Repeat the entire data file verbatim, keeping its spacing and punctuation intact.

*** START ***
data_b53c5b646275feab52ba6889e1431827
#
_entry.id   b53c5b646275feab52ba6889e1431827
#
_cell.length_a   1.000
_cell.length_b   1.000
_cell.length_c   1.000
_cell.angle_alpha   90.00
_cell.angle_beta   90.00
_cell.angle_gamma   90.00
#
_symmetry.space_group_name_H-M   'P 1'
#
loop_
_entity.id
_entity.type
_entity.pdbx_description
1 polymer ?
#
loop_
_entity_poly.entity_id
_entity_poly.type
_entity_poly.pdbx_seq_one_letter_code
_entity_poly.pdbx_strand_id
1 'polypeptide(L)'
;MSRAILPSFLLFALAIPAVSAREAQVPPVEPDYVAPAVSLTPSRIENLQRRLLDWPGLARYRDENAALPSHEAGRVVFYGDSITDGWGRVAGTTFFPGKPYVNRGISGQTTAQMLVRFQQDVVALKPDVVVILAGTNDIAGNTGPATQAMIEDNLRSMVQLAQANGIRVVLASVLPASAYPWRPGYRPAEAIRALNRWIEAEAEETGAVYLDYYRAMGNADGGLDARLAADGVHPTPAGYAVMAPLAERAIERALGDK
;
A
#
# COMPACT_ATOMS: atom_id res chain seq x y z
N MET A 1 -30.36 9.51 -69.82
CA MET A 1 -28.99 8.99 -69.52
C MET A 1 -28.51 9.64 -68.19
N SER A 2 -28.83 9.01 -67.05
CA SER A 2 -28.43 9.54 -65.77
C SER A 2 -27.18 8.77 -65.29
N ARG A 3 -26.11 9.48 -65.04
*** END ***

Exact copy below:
data_b53c5b646275feab52ba6889e1431827
#
_entry.id   b53c5b646275feab52ba6889e1431827
#
_cell.length_a   1.000
_cell.length_b   1.000
_cell.length_c   1.000
_cell.angle_alpha   90.00
_cell.angle_beta   90.00
_cell.angle_gamma   90.00
#
_symmetry.space_group_name_H-M   'P 1'
#
loop_
_entity.id
_entity.type
_entity.pdbx_description
1 polymer ?
#
loop_
_entity_poly.entity_id
_entity_poly.type
_entity_poly.pdbx_seq_one_letter_code
_entity_poly.pdbx_strand_id
1 'polypeptide(L)'
;MSRAILPSFLLFALAIPAVSAREAQVPPVEPDYVAPAVSLTPSRIENLQRRLLDWPGLARYRDENAALPSHEAGRVVFYGDSITDGWGRVAGTTFFPGKPYVNRGISGQTTAQMLVRFQQDVVALKPDVVVILAGTNDIAGNTGPATQAMIEDNLRSMVQLAQANGIRVVLASVLPASAYPWRPGYRPAEAIRALNRWIEAEAEETGAVYLDYYRAMGNADGGLDARLAADGVHPTPAGYAVMAPLAERAIERALGDK
;
A
#
# COMPACT_ATOMS: atom_id res chain seq x y z
N MET A 1 -30.36 9.51 -69.82
CA MET A 1 -28.99 8.99 -69.52
C MET A 1 -28.51 9.64 -68.19
N SER A 2 -28.83 9.01 -67.05
CA SER A 2 -28.43 9.54 -65.77
C SER A 2 -27.18 8.77 -65.29
N ARG A 3 -26.11 9.48 -65.04